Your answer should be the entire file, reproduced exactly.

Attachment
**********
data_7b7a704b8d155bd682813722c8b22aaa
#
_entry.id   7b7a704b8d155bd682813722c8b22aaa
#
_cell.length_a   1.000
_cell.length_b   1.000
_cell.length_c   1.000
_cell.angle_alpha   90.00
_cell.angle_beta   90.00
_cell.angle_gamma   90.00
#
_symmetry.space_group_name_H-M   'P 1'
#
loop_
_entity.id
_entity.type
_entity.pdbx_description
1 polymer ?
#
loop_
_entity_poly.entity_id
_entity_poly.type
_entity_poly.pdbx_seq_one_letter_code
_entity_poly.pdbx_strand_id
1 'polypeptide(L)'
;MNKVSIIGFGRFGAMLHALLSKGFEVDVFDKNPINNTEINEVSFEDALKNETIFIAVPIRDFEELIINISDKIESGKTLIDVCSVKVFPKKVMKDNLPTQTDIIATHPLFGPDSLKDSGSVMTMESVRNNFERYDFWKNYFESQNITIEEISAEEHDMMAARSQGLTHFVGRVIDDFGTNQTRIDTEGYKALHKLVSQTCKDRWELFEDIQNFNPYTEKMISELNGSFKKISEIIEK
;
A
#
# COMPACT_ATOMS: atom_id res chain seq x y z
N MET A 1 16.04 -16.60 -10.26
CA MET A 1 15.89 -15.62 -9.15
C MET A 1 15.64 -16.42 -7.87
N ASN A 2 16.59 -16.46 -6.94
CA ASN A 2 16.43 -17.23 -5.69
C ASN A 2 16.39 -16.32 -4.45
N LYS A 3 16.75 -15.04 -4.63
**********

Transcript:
data_7b7a704b8d155bd682813722c8b22aaa
#
_entry.id   7b7a704b8d155bd682813722c8b22aaa
#
_cell.length_a   1.000
_cell.length_b   1.000
_cell.length_c   1.000
_cell.angle_alpha   90.00
_cell.angle_beta   90.00
_cell.angle_gamma   90.00
#
_symmetry.space_group_name_H-M   'P 1'
#
loop_
_entity.id
_entity.type
_entity.pdbx_description
1 polymer ?
#
loop_
_entity_poly.entity_id
_entity_poly.type
_entity_poly.pdbx_seq_one_letter_code
_entity_poly.pdbx_strand_id
1 'polypeptide(L)'
;MNKVSIIGFGRFGAMLHALLSKGFEVDVFDKNPINNTEINEVSFEDALKNETIFIAVPIRDFEELIINISDKIESGKTLIDVCSVKVFPKKVMKDNLPTQTDIIATHPLFGPDSLKDSGSVMTMESVRNNFERYDFWKNYFESQNITIEEISAEEHDMMAARSQGLTHFVGRVIDDFGTNQTRIDTEGYKALHKLVSQTCKDRWELFEDIQNFNPYTEKMISELNGSFKKISEIIEK
;
A
#
# COMPACT_ATOMS: atom_id res chain seq x y z
N MET A 1 16.04 -16.60 -10.26
CA MET A 1 15.89 -15.62 -9.15
C MET A 1 15.64 -16.42 -7.87
N ASN A 2 16.59 -16.46 -6.94
CA ASN A 2 16.43 -17.23 -5.69
C ASN A 2 16.39 -16.32 -4.45
N LYS A 3 16.75 -15.04 -4.63